It has been a very busy few months. Here are some of the things I have done since I last wrote:
- Moved out of our apartment in Canada
- Spent three weeks in Ireland with my partner’s family – this was great fun and featured lots of music, tide pools, castles, and sheep
- Went back to Canada for six days
- Mastered the art of packing checked luggage and carry-on bags so they are juuust under the weight limit
- Said a lot of tearful goodbyes
- Flew to Australia!
- Discovered Sydney was 11°C and raining
- Immediately regretted leaving all our warm sweaters behind (“It’s spring in Australia,” we said. “We won’t need these for months yet,” we said)
- Saw all three animals I had missed the most – bats, lorikeets, and scientists – in the very first day
- Officially enrolled as a PhD student at UNSW
- Stumbled into the Sydney real estate market, where rent prices are more than double what we are used to, and only the wealthiest people can afford to buy property
- Managed to find a great little apartment for rent within our budget
- Bought out most of IKEA
- Moved into said apartment (we’re getting good at this moving thing)
- Helped to finish up 3 papers from the project Katrin, Tim, and I did last year, and 1 paper from the project Steve and I did 3 years ago
- Read at least a dozen papers on interactions between Antarctic ice shelves and the Southern Ocean – my PhD project will be somewhere in this field
- Gone out for climate beers (regular beers consumed by climate scientists) and discussed whether the Canadian or the Australian political system is more fundamentally broken
- Swam in the ocean three times, and discovered that if you put on goggles and look underneath the water you can see FISH swimming around beneath you
Things are finally calming down now, and I should have time to write more frequently. Now that my head is not so full of flight schedules and rental agreements and shopping lists, it has a lot more space for climate science, and for topics to write about here.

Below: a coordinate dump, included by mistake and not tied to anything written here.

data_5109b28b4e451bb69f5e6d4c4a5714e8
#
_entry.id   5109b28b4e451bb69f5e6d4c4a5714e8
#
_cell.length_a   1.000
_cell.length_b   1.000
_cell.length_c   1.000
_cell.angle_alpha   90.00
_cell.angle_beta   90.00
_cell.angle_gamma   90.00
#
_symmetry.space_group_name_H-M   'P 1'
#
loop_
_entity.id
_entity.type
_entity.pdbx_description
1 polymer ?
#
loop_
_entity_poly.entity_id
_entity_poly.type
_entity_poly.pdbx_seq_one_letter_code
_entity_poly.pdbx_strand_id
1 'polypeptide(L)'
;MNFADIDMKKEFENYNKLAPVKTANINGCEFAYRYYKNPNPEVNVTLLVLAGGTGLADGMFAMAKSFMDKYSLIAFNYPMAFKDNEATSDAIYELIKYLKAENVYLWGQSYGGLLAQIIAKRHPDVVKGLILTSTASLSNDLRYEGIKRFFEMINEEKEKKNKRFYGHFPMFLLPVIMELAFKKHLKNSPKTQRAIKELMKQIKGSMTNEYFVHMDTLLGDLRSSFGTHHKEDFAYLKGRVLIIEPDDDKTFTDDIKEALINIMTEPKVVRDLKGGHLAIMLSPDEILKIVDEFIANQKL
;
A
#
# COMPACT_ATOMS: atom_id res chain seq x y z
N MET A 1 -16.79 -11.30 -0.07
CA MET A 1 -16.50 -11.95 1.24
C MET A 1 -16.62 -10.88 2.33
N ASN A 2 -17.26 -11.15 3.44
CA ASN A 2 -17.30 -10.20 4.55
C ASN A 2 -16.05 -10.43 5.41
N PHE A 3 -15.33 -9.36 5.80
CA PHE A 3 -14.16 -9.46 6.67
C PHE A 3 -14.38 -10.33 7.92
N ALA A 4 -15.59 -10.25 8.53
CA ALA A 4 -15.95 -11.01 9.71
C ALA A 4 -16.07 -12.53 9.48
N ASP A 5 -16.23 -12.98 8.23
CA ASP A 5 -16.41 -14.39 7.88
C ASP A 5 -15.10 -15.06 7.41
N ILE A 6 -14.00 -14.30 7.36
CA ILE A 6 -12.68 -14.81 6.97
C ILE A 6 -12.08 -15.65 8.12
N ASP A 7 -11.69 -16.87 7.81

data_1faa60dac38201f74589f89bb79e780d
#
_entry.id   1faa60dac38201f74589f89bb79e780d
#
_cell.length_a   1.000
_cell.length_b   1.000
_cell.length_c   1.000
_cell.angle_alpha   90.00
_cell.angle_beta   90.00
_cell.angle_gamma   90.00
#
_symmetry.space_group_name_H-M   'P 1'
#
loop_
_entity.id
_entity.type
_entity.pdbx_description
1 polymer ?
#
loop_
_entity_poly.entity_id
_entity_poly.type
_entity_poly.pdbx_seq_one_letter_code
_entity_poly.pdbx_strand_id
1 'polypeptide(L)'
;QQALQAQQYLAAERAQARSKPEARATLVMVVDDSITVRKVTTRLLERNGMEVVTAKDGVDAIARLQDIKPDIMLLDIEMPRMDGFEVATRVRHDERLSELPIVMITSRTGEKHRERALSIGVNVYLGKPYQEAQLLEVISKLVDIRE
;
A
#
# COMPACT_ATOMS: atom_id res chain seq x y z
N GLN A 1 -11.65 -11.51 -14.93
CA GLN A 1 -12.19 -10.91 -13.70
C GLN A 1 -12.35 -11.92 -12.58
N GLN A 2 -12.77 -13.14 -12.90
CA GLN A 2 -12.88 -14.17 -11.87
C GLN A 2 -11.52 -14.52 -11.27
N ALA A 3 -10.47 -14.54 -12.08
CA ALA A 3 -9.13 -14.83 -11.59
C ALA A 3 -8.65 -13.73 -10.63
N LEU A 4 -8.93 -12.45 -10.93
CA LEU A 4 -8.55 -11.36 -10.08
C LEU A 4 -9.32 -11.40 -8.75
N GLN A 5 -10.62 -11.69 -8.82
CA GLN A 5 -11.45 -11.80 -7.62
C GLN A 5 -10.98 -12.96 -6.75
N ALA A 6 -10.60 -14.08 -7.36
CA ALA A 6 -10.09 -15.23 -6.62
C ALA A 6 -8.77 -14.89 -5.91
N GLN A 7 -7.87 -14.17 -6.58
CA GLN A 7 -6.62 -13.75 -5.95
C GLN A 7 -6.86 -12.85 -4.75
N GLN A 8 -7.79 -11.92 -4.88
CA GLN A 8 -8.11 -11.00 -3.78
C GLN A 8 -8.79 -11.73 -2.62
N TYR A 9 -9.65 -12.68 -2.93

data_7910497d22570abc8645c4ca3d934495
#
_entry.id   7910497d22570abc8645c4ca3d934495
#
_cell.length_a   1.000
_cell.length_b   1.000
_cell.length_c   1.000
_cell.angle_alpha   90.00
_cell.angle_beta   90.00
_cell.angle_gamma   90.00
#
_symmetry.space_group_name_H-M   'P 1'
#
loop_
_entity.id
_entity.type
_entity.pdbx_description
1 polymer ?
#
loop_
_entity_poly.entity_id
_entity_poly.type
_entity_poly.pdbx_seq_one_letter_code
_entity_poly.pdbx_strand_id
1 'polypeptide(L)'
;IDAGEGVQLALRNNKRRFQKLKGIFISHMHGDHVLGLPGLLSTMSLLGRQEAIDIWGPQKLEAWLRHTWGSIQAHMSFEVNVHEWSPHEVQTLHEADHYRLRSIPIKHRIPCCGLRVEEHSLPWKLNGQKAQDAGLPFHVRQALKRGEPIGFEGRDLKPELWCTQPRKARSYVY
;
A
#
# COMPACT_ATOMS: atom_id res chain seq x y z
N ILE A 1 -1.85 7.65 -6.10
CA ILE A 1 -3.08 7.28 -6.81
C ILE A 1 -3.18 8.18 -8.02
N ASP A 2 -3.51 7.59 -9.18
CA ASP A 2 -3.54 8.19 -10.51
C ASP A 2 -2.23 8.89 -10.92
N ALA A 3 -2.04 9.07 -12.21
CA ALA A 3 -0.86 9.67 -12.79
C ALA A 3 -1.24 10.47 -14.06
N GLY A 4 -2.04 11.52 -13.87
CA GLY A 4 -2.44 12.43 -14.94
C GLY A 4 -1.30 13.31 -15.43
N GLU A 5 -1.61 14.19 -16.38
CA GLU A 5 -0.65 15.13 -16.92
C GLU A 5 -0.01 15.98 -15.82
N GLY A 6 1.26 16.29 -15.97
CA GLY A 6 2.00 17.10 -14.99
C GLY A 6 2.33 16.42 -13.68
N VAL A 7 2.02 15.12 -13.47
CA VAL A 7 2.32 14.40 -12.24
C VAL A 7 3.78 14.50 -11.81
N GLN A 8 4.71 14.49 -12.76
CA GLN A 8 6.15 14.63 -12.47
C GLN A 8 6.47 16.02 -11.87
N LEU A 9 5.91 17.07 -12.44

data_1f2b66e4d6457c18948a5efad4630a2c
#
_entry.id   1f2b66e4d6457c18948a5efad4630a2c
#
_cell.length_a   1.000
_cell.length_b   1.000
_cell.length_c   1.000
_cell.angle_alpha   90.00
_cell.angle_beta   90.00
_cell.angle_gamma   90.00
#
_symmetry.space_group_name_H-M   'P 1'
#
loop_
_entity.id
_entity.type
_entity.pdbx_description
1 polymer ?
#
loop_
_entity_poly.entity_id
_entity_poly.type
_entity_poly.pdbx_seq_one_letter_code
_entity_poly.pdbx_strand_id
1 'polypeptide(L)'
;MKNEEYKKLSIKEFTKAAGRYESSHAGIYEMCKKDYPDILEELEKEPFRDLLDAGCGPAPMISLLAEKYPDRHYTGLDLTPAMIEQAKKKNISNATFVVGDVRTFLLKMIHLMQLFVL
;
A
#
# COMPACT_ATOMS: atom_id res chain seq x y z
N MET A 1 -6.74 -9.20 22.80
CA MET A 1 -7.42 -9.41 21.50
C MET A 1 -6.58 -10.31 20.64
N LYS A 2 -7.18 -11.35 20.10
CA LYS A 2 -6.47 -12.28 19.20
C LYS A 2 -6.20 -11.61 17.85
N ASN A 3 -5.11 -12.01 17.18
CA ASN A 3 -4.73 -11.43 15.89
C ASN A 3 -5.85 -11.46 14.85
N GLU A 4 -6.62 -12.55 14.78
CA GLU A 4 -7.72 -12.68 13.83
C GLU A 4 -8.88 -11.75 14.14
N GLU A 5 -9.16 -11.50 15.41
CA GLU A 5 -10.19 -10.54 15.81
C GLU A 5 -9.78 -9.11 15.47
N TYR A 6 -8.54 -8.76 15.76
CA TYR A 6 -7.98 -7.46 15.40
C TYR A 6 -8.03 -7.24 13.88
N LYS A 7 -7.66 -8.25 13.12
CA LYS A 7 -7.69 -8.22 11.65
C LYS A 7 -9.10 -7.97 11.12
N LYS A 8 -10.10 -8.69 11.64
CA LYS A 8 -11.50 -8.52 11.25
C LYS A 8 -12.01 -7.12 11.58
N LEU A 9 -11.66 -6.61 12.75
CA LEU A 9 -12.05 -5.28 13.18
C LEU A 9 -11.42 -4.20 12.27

I am so, so happy to be back at the CCRC. It is such a friendly, supportive, and enriching place to do research. While I miss my family and the Canadian wildlife and Canadian autumn (definitely not Canadian winter), this is the best time in my life to travel and explore the planet which I spend so much time studying, and hopefully, helping.
I hope you enjoy your time in Australia.
Good for you. I’ll be watching over your shoulder, so post regularly. In the meantime my son is enrolled in a Ph.D. program in Mechanical Engineering at UC Davis in California, and I’m busy working with him. We’re submitting a paper together this week.
I note that your bio states that you started this blog at the age of 16. I remember this and have just rediscovered your blog deep within my browser bookmarks and clicked on it for the first time in over 5 years. Good to see that you are now well past 16 and doing a PhD no less. Great work. When will we have you crushing Ian Plimer in a public debate?
Sorry I did not know you were in Ireland.
I could have told you some nice places to visit.
My home is near Newgrange Neolithic Tomb/ Hill of Tara/ Trim Castle (kinda North East of Dublin), so, if you visited those places, you passed within a few miles.
Though I live on the east coast, my heart is in the wild scenery of the west – I hope you visited and enjoyed it.